Olivia Locher, an extremely prolific photographer, is one of the winners of the 2012 Conscientious Portfolio Competition. Justifying my choice I wrote: “With so much talk about photography being over or dead, we might as well admit that it is, have a jazz funeral, and continue enjoying the medium, now more than ever. I think this is what Olivia Locher is doing with Another Day on Earth, fearlessly unafraid to produce pictures that either conform to or subvert standard conventions. Photography is dead - long live photography!” I spoke with the artist about her approach to photography in the conversation you can find below. (more)
Jörg Colberg: Let’s start with a very simple question first - what makes a good photograph?
Olivia Locher: I think that the first step to a good photograph is the importance that it holds to the creator. I myself find that I am attracted to artists who follow their vision and make work without consideration for an audience.
JC: Could you be a bit more specific, maybe giving an example, an artist whose work you admire (and why)?
OL: Two photographers whose work I respond to very well are John Baldessari and Lucas Samaras. I am always curious about the hands involvement in photography. I love when media are mixed and photographers play. Especially in the work of Samaras, it’s so imaginative and wild. Looking onward from photography, I really admire Arthur Russell, the musician; he is my all time favorite artist. His work was so pure and beyond its time.
JC: Given you’re in your very early 20s and given there is so much work on your website I’m curious to learn what drives you to take photographs. Why photography? What does photography offer you as a medium?
OL: I believe that it is crucial to be constantly producing while also conditioning technique. I set up little shoots for myself at least twice a week to stay in practice. Making photographs is something that feels very natural to me, it has been the best way to express my ideas. All of my individual images start from a single idea and once I have it I let it dictate everything. To find the best ideas you have to go deep within yourself. To do this I practice transcendental meditation twice a day, every day, and by doing so I believe it keeps the ideas coming.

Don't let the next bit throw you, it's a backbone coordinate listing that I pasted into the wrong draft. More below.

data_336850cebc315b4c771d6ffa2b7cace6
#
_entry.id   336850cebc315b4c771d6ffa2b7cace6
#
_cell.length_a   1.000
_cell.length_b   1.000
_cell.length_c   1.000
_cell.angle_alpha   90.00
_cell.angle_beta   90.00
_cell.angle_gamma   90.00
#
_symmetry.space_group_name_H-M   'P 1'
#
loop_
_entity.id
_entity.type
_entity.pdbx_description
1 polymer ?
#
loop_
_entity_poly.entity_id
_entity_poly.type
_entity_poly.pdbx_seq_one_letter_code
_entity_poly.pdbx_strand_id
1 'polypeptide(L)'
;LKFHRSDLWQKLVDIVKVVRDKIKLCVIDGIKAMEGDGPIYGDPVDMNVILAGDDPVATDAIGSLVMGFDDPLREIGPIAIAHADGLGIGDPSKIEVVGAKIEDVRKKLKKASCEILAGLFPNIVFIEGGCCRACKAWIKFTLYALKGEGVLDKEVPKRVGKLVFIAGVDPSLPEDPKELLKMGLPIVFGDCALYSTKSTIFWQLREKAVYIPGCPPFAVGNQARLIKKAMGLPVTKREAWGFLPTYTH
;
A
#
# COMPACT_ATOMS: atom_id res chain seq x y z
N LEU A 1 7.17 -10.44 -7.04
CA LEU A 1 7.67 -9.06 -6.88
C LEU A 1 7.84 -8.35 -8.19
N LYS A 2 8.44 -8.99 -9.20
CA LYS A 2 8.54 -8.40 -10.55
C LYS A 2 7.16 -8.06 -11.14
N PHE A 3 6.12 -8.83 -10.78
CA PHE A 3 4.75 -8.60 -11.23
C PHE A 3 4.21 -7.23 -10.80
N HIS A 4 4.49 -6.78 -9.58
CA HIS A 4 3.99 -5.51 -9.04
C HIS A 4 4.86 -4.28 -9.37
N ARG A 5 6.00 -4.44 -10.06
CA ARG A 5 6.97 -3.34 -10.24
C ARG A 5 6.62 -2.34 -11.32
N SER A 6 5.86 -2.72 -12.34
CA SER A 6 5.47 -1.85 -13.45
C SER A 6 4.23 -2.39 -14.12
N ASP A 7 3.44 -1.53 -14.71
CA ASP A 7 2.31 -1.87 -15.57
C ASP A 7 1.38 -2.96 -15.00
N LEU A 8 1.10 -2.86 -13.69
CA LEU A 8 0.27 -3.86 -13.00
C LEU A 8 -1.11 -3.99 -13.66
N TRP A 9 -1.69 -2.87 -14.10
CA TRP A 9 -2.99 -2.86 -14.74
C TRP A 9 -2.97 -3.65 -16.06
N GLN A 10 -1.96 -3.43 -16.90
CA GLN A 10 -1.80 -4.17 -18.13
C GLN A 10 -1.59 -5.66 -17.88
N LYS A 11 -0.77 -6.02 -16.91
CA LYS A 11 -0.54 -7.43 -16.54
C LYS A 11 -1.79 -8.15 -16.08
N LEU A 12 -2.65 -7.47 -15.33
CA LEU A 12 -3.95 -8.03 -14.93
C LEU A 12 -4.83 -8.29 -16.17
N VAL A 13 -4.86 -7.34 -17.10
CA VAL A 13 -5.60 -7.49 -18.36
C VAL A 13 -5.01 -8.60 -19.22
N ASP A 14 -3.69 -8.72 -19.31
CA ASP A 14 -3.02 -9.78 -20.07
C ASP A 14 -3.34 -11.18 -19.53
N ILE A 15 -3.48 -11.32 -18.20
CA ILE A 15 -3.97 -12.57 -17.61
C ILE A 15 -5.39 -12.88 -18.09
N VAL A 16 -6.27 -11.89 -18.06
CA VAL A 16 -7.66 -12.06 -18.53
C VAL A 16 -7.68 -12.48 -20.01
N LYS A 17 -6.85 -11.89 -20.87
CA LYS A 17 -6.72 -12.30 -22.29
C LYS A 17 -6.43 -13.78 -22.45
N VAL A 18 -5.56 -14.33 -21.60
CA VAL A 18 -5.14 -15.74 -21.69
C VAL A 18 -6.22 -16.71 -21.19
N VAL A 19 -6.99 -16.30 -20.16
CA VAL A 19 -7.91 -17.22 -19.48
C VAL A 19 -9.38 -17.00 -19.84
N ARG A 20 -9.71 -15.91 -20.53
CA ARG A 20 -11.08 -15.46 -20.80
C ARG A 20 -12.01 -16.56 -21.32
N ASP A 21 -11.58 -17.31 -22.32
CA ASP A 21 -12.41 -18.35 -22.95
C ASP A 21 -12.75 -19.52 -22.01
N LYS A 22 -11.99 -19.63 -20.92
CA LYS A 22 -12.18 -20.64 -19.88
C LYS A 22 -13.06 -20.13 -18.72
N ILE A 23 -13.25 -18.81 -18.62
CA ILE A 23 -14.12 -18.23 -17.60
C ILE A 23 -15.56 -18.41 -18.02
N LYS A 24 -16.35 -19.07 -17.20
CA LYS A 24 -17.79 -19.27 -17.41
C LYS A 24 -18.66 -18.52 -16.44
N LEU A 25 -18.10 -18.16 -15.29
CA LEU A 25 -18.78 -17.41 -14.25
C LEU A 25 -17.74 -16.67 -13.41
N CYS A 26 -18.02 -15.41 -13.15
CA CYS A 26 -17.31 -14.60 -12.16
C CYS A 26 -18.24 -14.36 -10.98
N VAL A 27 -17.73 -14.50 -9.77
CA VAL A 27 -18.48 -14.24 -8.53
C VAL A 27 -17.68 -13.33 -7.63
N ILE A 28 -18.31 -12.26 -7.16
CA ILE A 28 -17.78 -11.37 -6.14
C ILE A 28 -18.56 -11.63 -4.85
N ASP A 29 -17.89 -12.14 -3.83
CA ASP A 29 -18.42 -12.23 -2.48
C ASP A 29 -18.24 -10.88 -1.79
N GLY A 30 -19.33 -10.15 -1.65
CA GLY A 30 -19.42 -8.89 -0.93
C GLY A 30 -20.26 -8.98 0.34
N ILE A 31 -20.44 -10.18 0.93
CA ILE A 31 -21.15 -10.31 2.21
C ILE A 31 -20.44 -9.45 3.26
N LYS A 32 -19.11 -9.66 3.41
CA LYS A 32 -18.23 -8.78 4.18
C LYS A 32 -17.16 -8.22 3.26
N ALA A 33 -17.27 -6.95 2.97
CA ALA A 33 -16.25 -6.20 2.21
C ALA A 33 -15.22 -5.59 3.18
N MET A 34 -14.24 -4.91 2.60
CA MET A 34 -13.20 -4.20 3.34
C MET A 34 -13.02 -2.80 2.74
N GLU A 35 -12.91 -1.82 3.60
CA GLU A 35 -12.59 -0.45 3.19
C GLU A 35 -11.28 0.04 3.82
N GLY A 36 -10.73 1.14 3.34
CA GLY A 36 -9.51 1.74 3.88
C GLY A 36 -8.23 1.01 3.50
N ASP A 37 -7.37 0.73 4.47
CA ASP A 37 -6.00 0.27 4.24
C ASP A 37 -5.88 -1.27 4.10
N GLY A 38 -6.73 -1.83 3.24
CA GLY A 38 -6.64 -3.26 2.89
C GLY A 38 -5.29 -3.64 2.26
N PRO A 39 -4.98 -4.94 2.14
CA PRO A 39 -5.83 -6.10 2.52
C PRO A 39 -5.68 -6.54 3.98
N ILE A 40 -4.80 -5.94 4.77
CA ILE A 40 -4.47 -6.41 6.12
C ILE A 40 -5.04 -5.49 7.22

JC: Another Day on Earth appears to combine elements from conceptual photography as much as from fashion photography, plus possibly more. I’m curious about your approach to project like this one - does the idea come first? Or do you start out with pictures, forming a body of work as you go?
OL: Growing up I was always interested in fashion and art, my interests didn’t lie in much of anything else. As a result I think the two elements effortlessly combined for me without much consideration. With Another Day on Earth each image is based off of a separate idea (and is always growing), whether it be, an image of teeth, big piles of gold, painted flowers, etc. I think they all end up singing the same song even though they may be drastically different in tune.
JC: I wonder whether you could go into a few more details here, since I (and I think the readers as well) am very interested in your process. Having a lot of separate ideas is great, but it’s not that common to see them all work together well. In other words, is there some idea of that same song that you use as a map (of sorts), or what else might there be going on?
OL: I believe that imagery can have a conversation and relate even if the images are slightly unrelated. But I think editing becomes crucial to make this sort of thing happen. When a new image is created it starts a dialog for new ideas to come about in relation to the last image. I consider each set of photographs to be like building sculpture, you have some works already existing and they help you decide what to create next.
JC: And how do you juggle the variety of imagery, making sure that everything fits together? (assuming you want to, at least in part reveal your secrets)
OL: I find myself making a lot of images on impulse. As soon as I get an idea that I like, I put it into motion very quickly. Making work in this way results in a lot of images (a lot of them which get put on the back burner for some time). Although I believe that whenever an individual makes images they will all somehow fit together because of the general ascetics being used. I spend a lot of time looking at and living with my work, and by doing so a clarity seems to form what to place together.
JC: Many photographers are very bad editors, but you don’t seem to have that problem. How do you approach the editing process, in particular given there appear to be quite a few on what you call the back burner?
OL: For editing I generally go with my gut and the phrase “first thought best thought”. The images that get put on the back burner become the foundation to create future works.